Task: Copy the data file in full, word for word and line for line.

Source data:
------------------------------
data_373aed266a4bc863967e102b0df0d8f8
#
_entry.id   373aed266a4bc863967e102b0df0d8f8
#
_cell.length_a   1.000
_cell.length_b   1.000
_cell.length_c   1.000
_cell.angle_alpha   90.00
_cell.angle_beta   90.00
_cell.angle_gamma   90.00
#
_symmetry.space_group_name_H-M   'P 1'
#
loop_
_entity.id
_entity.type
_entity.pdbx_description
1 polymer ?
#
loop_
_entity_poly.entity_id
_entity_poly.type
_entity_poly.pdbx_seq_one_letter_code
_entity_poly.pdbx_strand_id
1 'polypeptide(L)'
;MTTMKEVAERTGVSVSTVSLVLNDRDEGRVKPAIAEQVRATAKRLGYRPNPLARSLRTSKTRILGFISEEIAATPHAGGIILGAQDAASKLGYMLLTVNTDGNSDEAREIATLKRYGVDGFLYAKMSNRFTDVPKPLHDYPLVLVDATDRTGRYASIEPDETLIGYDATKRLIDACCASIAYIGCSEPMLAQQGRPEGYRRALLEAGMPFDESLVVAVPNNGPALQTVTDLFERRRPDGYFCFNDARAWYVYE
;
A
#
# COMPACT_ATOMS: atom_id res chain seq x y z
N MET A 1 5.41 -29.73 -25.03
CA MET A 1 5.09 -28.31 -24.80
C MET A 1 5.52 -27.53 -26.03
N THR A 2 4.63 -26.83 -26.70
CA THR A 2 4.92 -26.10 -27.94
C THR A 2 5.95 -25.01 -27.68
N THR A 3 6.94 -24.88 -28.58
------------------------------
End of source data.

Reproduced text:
data_373aed266a4bc863967e102b0df0d8f8
#
_entry.id   373aed266a4bc863967e102b0df0d8f8
#
_cell.length_a   1.000
_cell.length_b   1.000
_cell.length_c   1.000
_cell.angle_alpha   90.00
_cell.angle_beta   90.00
_cell.angle_gamma   90.00
#
_symmetry.space_group_name_H-M   'P 1'
#
loop_
_entity.id
_entity.type
_entity.pdbx_description
1 polymer ?
#
loop_
_entity_poly.entity_id
_entity_poly.type
_entity_poly.pdbx_seq_one_letter_code
_entity_poly.pdbx_strand_id
1 'polypeptide(L)'
;MTTMKEVAERTGVSVSTVSLVLNDRDEGRVKPAIAEQVRATAKRLGYRPNPLARSLRTSKTRILGFISEEIAATPHAGGIILGAQDAASKLGYMLLTVNTDGNSDEAREIATLKRYGVDGFLYAKMSNRFTDVPKPLHDYPLVLVDATDRTGRYASIEPDETLIGYDATKRLIDACCASIAYIGCSEPMLAQQGRPEGYRRALLEAGMPFDESLVVAVPNNGPALQTVTDLFERRRPDGYFCFNDARAWYVYE
;
A
#
# COMPACT_ATOMS: atom_id res chain seq x y z
N MET A 1 5.41 -29.73 -25.03
CA MET A 1 5.09 -28.31 -24.80
C MET A 1 5.52 -27.53 -26.03
N THR A 2 4.63 -26.83 -26.70
CA THR A 2 4.92 -26.10 -27.94
C THR A 2 5.95 -25.01 -27.68
N THR A 3 6.94 -24.88 -28.58